Just because hydrogen is a clean fuel doesn't mean that hydrogen production is a clean process. As more and more companies and investors jump onto the 'cleantech' bandwagon, hydrogen occupies an important place in this vision of a sustainable, carbon-free, and non-polluting energy future. If you look closer though, you'll find that you are not always told the full story about "clean" hydrogen. The U.S. department of Energy's Hydrogen Energy Roadmap foresees up to 90% of hydrogen production coming from fossil fuels - coal, gas, oil. In other words, a clean fuel is produced by the same dirty fuel that is causing all the problems we are facing today (read more in our recent Spotlight: Nanotechnology could clean up the hydrogen car's dirty little secret). Hydrogen can be produced in a clean way, of course, but the greatest challenge to clean hydrogen production is cost - so far, the cheapest way today to produce hydrogen is from fossil fuels. And as long as the political will and the resulting large-scale funding isn't there, this won't change. Unfortunately, large-scale deployment of artificial water-splitting technologies looks unlikely given the need for large amounts of expensive precious metals - such as platinum, which currently cost about $45,000 per kilogram, and which will become scarce at some point in the future - required to catalyze the multi electron water-splitting reactions. Intriguingly, there are mechanism of biological hydrogen activation found in nature and researchers have identified several microbes that can activate the dihydrogen bond through the catalytic activity of hydrogenases (enzymes that play a vital role in anaerobic metabolism). Scientists hope that these proteins could one day serve as catalysts for hydrogen production and oxidation in fuel cells. So far, their efforts have been hampered by the difficulty of incorporating these enzymes into electrical devices because the enzymes do not form good electrical connections with fuel cell components. New research now demonstrates the first successful electrical connection between a carbon nanotube and hydrogenase.
Earlier this year, the Science Policy Council of the U.S. Environmental Protection EPA (EPA) issued the final version of its Nanotechnology White Paper. The purpose of this White Paper is to inform EPA management of the science issues and needs associated with nanotechnology, to support related EPA program office needs, and to communicate these nanotechnology science issues to stakeholders and the public. While this has been the publicly most visible EPA activity with regard to nanotechnology, it is less widely known that the EPA, since 2002, has been spending more than $25 million through its Science to Achieve Results (STAR) grants program for 86 projects on research into the environmental aspects of nanotechnology. The projects are broadly grouped into two main categories: 1) nanotechnology applications - examining beneficial uses - where the areas of research include green manufacturing, contamination remediation, sensors for environmental pollutants, and waste treatment; and 2) nanotechnology implications - examining the potentially adverse health effects to humans and the environment - where research is grouped into five categories: aerosol, exposure assessment, fate and transport, life-cycle analysis, and toxicity.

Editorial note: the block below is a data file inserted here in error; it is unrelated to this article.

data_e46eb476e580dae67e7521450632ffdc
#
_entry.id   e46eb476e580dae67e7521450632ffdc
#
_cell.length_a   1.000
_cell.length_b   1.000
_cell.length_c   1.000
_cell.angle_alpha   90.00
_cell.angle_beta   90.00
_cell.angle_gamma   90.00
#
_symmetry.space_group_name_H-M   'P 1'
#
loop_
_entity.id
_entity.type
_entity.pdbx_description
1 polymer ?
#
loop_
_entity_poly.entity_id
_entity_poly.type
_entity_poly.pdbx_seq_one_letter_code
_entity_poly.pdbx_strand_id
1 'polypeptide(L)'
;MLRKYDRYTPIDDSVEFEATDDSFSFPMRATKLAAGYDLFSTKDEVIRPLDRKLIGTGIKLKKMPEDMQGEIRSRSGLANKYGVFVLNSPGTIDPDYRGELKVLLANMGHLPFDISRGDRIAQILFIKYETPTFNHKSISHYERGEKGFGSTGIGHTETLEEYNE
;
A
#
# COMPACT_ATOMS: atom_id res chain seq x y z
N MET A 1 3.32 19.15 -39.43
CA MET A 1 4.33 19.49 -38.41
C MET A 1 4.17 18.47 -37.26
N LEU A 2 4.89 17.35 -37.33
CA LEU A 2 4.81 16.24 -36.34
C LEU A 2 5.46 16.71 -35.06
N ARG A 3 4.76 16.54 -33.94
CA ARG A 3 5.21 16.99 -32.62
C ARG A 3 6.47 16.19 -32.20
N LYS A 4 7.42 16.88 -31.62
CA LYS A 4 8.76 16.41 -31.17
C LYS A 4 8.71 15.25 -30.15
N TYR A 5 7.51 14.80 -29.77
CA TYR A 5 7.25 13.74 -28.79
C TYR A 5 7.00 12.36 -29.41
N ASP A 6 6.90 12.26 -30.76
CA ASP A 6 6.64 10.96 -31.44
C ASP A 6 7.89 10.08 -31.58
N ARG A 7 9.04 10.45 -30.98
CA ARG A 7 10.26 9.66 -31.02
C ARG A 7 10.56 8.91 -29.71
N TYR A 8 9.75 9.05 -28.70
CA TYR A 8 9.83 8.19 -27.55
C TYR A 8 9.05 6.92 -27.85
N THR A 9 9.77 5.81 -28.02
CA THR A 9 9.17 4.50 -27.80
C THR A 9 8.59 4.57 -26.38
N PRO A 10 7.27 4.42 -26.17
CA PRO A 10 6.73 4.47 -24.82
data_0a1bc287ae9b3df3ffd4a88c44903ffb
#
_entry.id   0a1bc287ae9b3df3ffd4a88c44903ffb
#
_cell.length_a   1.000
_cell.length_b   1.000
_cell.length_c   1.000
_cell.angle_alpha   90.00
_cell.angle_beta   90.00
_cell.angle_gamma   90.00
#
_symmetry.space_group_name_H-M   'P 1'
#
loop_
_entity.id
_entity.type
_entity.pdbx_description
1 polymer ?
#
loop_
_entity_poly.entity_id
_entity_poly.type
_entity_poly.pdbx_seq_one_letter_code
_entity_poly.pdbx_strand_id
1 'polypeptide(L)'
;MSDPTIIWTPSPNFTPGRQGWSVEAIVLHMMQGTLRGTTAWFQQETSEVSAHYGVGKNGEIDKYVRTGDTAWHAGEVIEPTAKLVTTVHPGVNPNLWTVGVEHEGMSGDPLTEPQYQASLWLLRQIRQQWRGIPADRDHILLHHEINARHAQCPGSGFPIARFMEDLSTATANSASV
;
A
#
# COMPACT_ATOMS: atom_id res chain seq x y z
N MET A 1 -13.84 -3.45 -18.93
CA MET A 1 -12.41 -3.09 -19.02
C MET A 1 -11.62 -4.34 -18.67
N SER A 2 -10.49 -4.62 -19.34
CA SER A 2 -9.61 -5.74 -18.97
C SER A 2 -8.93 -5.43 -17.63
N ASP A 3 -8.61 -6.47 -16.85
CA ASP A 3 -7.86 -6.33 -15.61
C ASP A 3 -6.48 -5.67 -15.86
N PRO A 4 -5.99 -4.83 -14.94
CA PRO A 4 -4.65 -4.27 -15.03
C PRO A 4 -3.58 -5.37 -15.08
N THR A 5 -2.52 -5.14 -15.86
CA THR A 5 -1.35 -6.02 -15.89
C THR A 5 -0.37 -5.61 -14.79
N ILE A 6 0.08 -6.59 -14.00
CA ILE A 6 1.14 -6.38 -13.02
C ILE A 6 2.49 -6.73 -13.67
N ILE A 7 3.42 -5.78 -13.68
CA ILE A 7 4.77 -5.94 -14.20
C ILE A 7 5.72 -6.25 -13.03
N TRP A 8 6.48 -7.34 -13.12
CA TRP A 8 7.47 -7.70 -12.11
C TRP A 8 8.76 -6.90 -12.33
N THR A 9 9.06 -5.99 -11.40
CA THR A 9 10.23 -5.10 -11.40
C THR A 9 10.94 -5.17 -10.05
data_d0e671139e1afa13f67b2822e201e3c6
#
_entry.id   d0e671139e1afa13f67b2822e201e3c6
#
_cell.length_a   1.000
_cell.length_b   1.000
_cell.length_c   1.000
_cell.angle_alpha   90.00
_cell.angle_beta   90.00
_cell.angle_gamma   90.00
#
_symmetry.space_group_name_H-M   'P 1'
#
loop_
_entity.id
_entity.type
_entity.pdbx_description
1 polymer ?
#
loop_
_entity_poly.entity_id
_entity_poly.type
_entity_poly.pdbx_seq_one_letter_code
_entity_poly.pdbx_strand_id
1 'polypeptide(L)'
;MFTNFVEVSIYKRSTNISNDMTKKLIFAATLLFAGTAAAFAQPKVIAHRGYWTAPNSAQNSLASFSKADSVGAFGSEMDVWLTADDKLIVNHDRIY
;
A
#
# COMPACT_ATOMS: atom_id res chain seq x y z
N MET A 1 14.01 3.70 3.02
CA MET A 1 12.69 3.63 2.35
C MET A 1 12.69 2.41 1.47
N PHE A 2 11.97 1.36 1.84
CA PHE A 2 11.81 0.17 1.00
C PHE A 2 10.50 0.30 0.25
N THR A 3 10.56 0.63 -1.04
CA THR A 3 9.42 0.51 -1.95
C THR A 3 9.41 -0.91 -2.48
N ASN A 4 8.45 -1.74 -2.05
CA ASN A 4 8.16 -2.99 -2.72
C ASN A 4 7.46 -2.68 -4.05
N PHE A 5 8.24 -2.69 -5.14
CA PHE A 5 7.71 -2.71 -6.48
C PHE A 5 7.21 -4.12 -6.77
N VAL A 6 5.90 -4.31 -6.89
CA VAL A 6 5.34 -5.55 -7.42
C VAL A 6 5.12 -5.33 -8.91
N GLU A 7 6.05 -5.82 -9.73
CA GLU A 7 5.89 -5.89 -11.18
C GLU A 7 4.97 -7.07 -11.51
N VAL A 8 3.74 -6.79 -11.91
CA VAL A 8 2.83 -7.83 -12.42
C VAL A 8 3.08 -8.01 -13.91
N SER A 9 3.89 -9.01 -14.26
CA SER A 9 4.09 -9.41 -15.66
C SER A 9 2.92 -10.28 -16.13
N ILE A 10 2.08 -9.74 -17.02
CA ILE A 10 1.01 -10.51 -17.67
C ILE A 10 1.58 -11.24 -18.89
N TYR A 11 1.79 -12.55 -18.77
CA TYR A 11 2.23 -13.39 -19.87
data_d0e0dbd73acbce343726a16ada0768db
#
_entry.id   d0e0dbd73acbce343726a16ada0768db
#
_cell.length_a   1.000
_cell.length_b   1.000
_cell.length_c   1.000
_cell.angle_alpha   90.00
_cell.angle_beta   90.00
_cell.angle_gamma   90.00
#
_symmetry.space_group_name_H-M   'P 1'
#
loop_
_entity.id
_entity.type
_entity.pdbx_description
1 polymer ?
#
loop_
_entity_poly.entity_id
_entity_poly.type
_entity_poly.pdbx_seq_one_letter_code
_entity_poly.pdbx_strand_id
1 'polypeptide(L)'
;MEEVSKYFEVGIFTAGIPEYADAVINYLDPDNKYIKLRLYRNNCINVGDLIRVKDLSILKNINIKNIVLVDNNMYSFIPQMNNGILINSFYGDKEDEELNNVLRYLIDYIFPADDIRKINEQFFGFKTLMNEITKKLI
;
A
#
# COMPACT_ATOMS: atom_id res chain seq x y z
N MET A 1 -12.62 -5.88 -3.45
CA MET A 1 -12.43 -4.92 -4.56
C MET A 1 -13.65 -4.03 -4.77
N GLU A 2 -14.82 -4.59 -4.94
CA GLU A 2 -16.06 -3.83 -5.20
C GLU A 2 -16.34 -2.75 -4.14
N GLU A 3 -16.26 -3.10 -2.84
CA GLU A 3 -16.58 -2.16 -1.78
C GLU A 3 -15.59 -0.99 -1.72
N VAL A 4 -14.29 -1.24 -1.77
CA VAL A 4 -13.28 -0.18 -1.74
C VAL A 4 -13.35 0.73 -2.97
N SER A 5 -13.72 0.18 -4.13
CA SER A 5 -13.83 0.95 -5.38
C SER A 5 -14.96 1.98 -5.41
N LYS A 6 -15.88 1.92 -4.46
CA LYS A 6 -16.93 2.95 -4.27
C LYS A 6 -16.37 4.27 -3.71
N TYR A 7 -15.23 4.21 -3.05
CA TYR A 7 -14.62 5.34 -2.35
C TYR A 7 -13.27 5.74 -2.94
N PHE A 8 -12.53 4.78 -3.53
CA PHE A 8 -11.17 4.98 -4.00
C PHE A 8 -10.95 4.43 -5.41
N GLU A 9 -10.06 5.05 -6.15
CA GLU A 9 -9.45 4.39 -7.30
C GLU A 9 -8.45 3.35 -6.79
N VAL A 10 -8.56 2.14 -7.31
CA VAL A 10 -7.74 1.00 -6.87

Freshwater looks like it will become the oil of the 21st century - scarce, expensive and fought over. While over 70 per cent of the Earth's surface is covered by water, most of it is unusable for human consumption. According to the Government of Canada's Environment Department (take a look at their Freshwater Website - a great resource for facts and all kinds of aspects about water), freshwater lakes, rivers and underground aquifers represent only 2.5 per cent of the world's total freshwater supply. Unfortunately, in addition to being scarce, freshwater is also very unevenly distributed. The United Nations has compared water consumption with its availability and has predicted that by the middle of this century between 2 billion and 7 billion people will be faced with water scarcity. It gets worse: In the developing countries, 80 per cent of illnesses are water-related. Due to the shortage of safe drinking water in much of the world, there are 3.3 million deaths every year from diarrheal diseases caused by E. coli, salmonella and cholera bacterial infections, and from parasites and viral pathogens. In fact, between 1990 and 2000, more children died of diarrhea than all the people killed in armed conflicts since the Second World War. The use of nanotechnologies in four key water industry segments - monitoring, desalinization, purification and wastewater treatment - could play a large role in averting the coming water crisis. But hoping that the 'magic' of nanotechnology will solve all water problems is naive - the basic problems of accessibility to technologies, affordability, and fair distribution still need to be solved.
A revolutionary new environmental biotechnology - the Microbial Fuel Cell - turns the treatment of organic wastes into a source of electricity. Fuel cell technology, despite its recent popularity as a possible solution for a fossil-fuel free future, is actually quite old. The principle of the fuel cell was discovered by German scientist Christian Friedrich Schoenbein in 1838 and published in 1839. Based on this work, the first fuel cell was developed by Welsh scientist Sir William Robert Grove in 1843. The operating principle of a fuel cell is fairly straightforward. It is an electrochemical energy conversion device that converts the chemical energy from fuel (on the anode side) and oxidant (on the cathode side) directly into electricity. Today, there are many competing types of fuel cells, depending on what kind of fuel and oxidant they use. Many combinations of fuel and oxidant are possible. For instance, hydrogen cell uses hydrogen as fuel and oxygen as oxidant. Other fuels include hydrocarbons and alcohols. An interesting - but not commercially viable yet - variant of the fuel cell is the microbial fuel cell (MFC) where bacteria oxidize compounds such as glucose, acetate or wastewater. Researchers in Spain have fabricated multi-walled carbon nanotube (MWCNT) scaffolds with a micro-channel structure in which bacteria can grow. This scaffold structure could be used as electrodes in microbial fuel cells.